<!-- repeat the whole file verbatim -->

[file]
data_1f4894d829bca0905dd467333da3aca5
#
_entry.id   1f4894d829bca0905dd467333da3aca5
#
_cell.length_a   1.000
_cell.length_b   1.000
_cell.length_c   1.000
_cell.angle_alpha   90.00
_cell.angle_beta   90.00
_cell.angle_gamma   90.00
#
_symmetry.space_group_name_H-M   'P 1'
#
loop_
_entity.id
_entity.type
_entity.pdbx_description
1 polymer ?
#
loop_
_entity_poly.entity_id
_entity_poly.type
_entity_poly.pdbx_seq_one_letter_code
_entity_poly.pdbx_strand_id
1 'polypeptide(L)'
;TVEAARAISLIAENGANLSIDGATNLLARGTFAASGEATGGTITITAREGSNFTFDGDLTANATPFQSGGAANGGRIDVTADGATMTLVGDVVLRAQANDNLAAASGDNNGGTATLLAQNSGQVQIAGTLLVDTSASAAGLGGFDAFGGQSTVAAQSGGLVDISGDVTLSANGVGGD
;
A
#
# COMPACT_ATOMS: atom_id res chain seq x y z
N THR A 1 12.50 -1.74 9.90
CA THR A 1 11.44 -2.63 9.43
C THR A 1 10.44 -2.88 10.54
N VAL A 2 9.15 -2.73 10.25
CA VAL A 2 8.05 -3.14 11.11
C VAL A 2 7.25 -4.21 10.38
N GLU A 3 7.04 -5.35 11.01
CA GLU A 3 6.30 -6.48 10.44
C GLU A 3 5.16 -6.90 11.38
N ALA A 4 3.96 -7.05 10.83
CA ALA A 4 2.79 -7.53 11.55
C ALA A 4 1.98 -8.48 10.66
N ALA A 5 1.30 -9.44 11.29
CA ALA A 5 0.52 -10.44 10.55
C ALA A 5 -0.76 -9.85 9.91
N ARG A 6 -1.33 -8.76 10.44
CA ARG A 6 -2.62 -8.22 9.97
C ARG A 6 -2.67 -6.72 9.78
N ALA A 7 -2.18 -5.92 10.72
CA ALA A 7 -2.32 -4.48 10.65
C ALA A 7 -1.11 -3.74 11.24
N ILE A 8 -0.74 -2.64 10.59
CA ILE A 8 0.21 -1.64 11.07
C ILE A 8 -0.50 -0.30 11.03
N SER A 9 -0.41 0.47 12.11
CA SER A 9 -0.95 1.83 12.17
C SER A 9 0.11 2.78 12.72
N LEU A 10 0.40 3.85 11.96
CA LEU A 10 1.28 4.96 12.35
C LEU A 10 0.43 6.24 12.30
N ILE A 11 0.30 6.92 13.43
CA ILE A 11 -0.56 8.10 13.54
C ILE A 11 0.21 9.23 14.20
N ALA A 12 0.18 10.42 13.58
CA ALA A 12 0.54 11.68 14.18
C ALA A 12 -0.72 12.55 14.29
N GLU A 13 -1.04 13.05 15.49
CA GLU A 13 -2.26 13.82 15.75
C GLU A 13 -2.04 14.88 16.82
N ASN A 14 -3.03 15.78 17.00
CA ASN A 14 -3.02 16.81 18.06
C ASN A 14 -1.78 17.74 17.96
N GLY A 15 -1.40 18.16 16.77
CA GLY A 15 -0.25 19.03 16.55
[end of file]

data_1f4894d829bca0905dd467333da3aca5
#
_entry.id   1f4894d829bca0905dd467333da3aca5
#
_cell.length_a   1.000
_cell.length_b   1.000
_cell.length_c   1.000
_cell.angle_alpha   90.00
_cell.angle_beta   90.00
_cell.angle_gamma   90.00
#
_symmetry.space_group_name_H-M   'P 1'
#
loop_
_entity.id
_entity.type
_entity.pdbx_description
1 polymer ?
#
loop_
_entity_poly.entity_id
_entity_poly.type
_entity_poly.pdbx_seq_one_letter_code
_entity_poly.pdbx_strand_id
1 'polypeptide(L)'
;TVEAARAISLIAENGANLSIDGATNLLARGTFAASGEATGGTITITAREGSNFTFDGDLTANATPFQSGGAANGGRIDVTADGATMTLVGDVVLRAQANDNLAAASGDNNGGTATLLAQNSGQVQIAGTLLVDTSASAAGLGGFDAFGGQSTVAAQSGGLVDISGDVTLSANGVGGD
;
A
#
# COMPACT_ATOMS: atom_id res chain seq x y z
N THR A 1 12.50 -1.74 9.90
CA THR A 1 11.44 -2.63 9.43
C THR A 1 10.44 -2.88 10.54
N VAL A 2 9.15 -2.73 10.25
CA VAL A 2 8.05 -3.14 11.11
C VAL A 2 7.25 -4.21 10.38
N GLU A 3 7.04 -5.35 11.01
CA GLU A 3 6.30 -6.48 10.44
C GLU A 3 5.16 -6.90 11.38
N ALA A 4 3.96 -7.05 10.83
CA ALA A 4 2.79 -7.53 11.55
C ALA A 4 1.98 -8.48 10.66
N ALA A 5 1.30 -9.44 11.29
CA ALA A 5 0.52 -10.44 10.55
C ALA A 5 -0.76 -9.85 9.91
N ARG A 6 -1.33 -8.76 10.44
CA ARG A 6 -2.62 -8.22 9.97
C ARG A 6 -2.67 -6.72 9.78
N ALA A 7 -2.18 -5.92 10.72
CA ALA A 7 -2.32 -4.48 10.65
C ALA A 7 -1.11 -3.74 11.24
N ILE A 8 -0.74 -2.64 10.59
CA ILE A 8 0.21 -1.64 11.07
C ILE A 8 -0.50 -0.30 11.03
N SER A 9 -0.41 0.47 12.11
CA SER A 9 -0.95 1.83 12.17
C SER A 9 0.11 2.78 12.72
N LEU A 10 0.40 3.85 11.96
CA LEU A 10 1.28 4.96 12.35
C LEU A 10 0.43 6.24 12.30
N ILE A 11 0.30 6.92 13.43
CA ILE A 11 -0.56 8.10 13.54
C ILE A 11 0.21 9.23 14.20
N ALA A 12 0.18 10.42 13.58
CA ALA A 12 0.54 11.68 14.18
C ALA A 12 -0.72 12.55 14.29
N GLU A 13 -1.04 13.05 15.49
CA GLU A 13 -2.26 13.82 15.75
C GLU A 13 -2.04 14.88 16.82
N ASN A 14 -3.03 15.78 17.00
CA ASN A 14 -3.02 16.81 18.06
C ASN A 14 -1.78 17.74 17.96
N GLY A 15 -1.40 18.16 16.77
CA GLY A 15 -0.25 19.03 16.55